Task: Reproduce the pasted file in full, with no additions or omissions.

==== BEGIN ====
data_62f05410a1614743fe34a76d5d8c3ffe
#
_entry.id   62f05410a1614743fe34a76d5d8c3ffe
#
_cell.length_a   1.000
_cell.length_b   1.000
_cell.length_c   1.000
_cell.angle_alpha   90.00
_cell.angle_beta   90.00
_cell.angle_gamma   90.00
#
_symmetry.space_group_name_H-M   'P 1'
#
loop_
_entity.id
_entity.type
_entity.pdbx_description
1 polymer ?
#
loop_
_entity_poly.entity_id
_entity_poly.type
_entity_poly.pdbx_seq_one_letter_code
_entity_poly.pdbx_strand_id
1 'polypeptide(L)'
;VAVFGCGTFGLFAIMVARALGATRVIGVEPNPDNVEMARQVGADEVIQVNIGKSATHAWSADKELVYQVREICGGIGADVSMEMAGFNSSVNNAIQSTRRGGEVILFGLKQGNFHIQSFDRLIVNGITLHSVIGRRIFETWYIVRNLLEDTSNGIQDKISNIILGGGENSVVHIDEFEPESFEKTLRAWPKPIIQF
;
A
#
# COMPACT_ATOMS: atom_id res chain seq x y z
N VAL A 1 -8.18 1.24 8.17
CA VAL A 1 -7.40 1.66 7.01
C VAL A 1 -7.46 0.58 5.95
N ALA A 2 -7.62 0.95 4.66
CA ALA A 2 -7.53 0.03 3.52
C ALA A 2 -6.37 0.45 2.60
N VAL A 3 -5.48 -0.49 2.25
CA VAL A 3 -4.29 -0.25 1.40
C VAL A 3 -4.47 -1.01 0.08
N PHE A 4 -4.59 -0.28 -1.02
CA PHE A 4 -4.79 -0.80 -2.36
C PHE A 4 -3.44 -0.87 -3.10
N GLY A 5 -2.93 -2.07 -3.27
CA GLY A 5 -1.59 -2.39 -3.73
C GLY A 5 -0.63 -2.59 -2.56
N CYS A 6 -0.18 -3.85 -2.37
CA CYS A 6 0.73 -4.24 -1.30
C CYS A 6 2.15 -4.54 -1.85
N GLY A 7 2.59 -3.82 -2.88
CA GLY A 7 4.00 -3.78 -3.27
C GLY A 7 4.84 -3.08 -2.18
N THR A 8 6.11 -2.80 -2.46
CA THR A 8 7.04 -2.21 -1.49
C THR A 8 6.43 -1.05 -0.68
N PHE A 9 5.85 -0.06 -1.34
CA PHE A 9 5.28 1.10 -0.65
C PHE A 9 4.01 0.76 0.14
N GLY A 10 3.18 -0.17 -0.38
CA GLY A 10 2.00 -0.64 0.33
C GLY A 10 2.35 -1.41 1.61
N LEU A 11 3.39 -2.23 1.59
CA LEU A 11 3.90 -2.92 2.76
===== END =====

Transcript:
data_62f05410a1614743fe34a76d5d8c3ffe
#
_entry.id   62f05410a1614743fe34a76d5d8c3ffe
#
_cell.length_a   1.000
_cell.length_b   1.000
_cell.length_c   1.000
_cell.angle_alpha   90.00
_cell.angle_beta   90.00
_cell.angle_gamma   90.00
#
_symmetry.space_group_name_H-M   'P 1'
#
loop_
_entity.id
_entity.type
_entity.pdbx_description
1 polymer ?
#
loop_
_entity_poly.entity_id
_entity_poly.type
_entity_poly.pdbx_seq_one_letter_code
_entity_poly.pdbx_strand_id
1 'polypeptide(L)'
;VAVFGCGTFGLFAIMVARALGATRVIGVEPNPDNVEMARQVGADEVIQVNIGKSATHAWSADKELVYQVREICGGIGADVSMEMAGFNSSVNNAIQSTRRGGEVILFGLKQGNFHIQSFDRLIVNGITLHSVIGRRIFETWYIVRNLLEDTSNGIQDKISNIILGGGENSVVHIDEFEPESFEKTLRAWPKPIIQF
;
A
#
# COMPACT_ATOMS: atom_id res chain seq x y z
N VAL A 1 -8.18 1.24 8.17
CA VAL A 1 -7.40 1.66 7.01
C VAL A 1 -7.46 0.58 5.95
N ALA A 2 -7.62 0.95 4.66
CA ALA A 2 -7.53 0.03 3.52
C ALA A 2 -6.37 0.45 2.60
N VAL A 3 -5.48 -0.49 2.25
CA VAL A 3 -4.29 -0.25 1.40
C VAL A 3 -4.47 -1.01 0.08
N PHE A 4 -4.59 -0.28 -1.02
CA PHE A 4 -4.79 -0.80 -2.36
C PHE A 4 -3.44 -0.87 -3.10
N GLY A 5 -2.93 -2.07 -3.27
CA GLY A 5 -1.59 -2.39 -3.73
C GLY A 5 -0.63 -2.59 -2.56
N CYS A 6 -0.18 -3.85 -2.37
CA CYS A 6 0.73 -4.24 -1.30
C CYS A 6 2.15 -4.54 -1.85
N GLY A 7 2.59 -3.82 -2.88
CA GLY A 7 4.00 -3.78 -3.27
C GLY A 7 4.84 -3.08 -2.18
N THR A 8 6.11 -2.80 -2.46
CA THR A 8 7.04 -2.21 -1.49
C THR A 8 6.43 -1.05 -0.68
N PHE A 9 5.85 -0.06 -1.34
CA PHE A 9 5.28 1.10 -0.65
C PHE A 9 4.01 0.76 0.14
N GLY A 10 3.18 -0.17 -0.38
CA GLY A 10 2.00 -0.64 0.33
C GLY A 10 2.35 -1.41 1.61
N LEU A 11 3.39 -2.23 1.59
CA LEU A 11 3.90 -2.92 2.76